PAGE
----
195. Wilson's Phalarope
Peregrine's Birding Facts : The Wilson's Phalarope was named after a Scot, Alexander Wilson.
At 7.30 last night I got a text from Anthony McGeehan to say that a Wilson's Phalarope was on the reserve and he reckoned it would stay the night. So I set the alarm for 6.30 and on getting up I headed to Belfast. When I got there I wasn't surprised to see that Derek Charles was there before me. This meant that if the bird was there he would be able to tell me where it was, which he duly did.It was a smaller than I was expecting.It appeared to be in 1st winter plumage. It was also on the far side of the reserve and photographing it was a waste of time. However it came closer after a time. The hide also started to fill up with birders and by the time I left there had been fourteen or fifteen in to see the bird.
Who was Wilson? As there is Wilson's Storm Petrel, Wilson's Plover, Wilson's Phalarope, Wilson's Warbler and even Wilson's Bird of Paradise.
Alexander Wilson was born in 1766 in Paisley in Scotland. The son of a Whiskey Distiller. When he was 28 he left for America for a better life. He became a school teacher in Pennsylvania. It was here he met William Bartram a famous American Naturalist who inspired his interest in ornithology. In 1802 Wilson decided to publish a book illustrating all the North American birds. With this in mind he travelled widely, watching and painting birds.The result was a nine-volume American Ornithology (1808-1814), illustrating 268 species of birds, 26 of which had not previously been described. There is a page from volume 7 HERE There is even suggestion that when he met James Audubon in 1810 that it inspired him to do the same.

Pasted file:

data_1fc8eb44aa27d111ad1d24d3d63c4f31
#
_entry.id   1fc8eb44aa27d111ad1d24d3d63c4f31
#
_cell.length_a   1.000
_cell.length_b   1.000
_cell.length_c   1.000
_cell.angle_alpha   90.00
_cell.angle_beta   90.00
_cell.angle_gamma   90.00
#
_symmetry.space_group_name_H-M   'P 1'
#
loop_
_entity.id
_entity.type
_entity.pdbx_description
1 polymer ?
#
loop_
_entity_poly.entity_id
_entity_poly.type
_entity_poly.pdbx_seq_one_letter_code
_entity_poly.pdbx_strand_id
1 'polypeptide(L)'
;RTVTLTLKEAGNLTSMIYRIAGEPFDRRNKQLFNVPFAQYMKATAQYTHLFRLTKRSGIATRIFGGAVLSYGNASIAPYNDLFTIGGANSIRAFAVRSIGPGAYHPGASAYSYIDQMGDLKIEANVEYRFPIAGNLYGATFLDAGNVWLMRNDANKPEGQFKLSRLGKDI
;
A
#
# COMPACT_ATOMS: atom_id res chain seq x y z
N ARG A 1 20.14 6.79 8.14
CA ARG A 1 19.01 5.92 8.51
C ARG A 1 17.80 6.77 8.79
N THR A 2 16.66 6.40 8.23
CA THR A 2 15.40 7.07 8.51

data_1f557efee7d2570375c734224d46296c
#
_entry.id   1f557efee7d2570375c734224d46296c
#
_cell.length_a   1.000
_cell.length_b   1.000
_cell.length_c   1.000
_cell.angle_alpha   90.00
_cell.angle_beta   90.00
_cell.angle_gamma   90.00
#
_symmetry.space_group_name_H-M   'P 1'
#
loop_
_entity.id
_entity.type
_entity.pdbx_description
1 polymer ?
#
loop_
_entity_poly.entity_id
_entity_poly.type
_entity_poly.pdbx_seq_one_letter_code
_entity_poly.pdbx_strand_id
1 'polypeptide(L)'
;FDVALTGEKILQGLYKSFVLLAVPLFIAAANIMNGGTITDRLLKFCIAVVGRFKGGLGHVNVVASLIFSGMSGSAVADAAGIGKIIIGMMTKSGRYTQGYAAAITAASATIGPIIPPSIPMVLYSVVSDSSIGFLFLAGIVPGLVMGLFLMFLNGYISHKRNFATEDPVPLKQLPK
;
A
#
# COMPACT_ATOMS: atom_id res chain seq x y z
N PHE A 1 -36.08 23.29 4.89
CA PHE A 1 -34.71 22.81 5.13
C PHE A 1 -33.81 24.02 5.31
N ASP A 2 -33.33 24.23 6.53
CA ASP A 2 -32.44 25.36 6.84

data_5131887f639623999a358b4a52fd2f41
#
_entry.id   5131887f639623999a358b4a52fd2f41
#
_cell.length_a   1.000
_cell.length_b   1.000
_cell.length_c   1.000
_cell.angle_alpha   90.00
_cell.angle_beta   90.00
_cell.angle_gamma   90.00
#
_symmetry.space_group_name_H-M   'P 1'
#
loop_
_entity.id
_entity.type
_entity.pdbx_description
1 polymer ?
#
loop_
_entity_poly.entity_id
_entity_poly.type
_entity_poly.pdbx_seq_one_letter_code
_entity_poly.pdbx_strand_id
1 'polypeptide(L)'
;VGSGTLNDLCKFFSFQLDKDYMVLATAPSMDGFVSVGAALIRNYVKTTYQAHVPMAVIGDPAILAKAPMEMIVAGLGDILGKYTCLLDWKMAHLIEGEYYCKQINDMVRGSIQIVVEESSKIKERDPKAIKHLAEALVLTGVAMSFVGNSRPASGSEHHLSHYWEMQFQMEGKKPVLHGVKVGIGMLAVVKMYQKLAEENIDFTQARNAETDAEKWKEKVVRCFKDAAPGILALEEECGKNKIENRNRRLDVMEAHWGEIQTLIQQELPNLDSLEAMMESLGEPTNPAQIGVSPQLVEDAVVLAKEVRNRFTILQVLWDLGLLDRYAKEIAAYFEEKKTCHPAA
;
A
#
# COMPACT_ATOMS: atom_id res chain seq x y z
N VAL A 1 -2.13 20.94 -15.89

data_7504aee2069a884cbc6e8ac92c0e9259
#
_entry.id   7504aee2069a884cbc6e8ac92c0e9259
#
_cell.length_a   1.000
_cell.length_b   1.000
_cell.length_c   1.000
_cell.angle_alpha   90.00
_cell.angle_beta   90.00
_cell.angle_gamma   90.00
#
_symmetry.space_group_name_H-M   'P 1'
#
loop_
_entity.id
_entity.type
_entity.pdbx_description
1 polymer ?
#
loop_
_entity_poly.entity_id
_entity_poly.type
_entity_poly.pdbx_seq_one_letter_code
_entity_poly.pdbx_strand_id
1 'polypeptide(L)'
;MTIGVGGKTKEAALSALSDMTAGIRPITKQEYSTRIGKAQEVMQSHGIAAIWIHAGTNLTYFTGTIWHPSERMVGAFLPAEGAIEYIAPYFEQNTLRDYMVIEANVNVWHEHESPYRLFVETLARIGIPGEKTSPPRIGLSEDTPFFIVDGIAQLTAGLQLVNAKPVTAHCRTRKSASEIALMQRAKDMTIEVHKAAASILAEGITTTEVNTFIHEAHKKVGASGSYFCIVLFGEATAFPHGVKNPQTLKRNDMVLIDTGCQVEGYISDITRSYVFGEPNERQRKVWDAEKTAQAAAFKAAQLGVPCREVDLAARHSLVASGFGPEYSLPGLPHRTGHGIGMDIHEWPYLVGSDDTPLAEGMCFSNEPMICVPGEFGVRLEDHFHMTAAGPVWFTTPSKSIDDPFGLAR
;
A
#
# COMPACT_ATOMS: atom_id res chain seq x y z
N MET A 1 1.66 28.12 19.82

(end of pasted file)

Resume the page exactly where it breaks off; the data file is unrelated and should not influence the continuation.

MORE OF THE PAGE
The Belfast Harbour Reserve managed by the RSPB I have to say is an absolutely brilliant wee spot. I fortunately only work about seven minutes away and would come from work for a ten minute visit most days. Yesterday I came down and there was an adult Peregrine attacking the waders. I think this is a great spot if you want to see a Peregrine at work. The only draw back is that it makes the waders very nervous. The Curlew seem to be fairly unconcerned but the small waders such as the Redshank and Dunlin are the most wary. The Redshank tend to form small concentrations beside the Tern Islands when they spot the Peregrine or Sparrowhawk.Here is a shot of a Peregrine chasing a Knot. The Knot escaped but only just.
The other interesting thing I observed was that a Kestrel flew right over the centre of the reserve and none of the waders were concerned at all only the Wagtails. Talking of Wagtails there has been an amazing amount on the reserve in the last couple of weeks and on one day there was in the region of seventy. These are a mix of Pied Wagtail and White Wagtail heres a photo of a White Wagtail.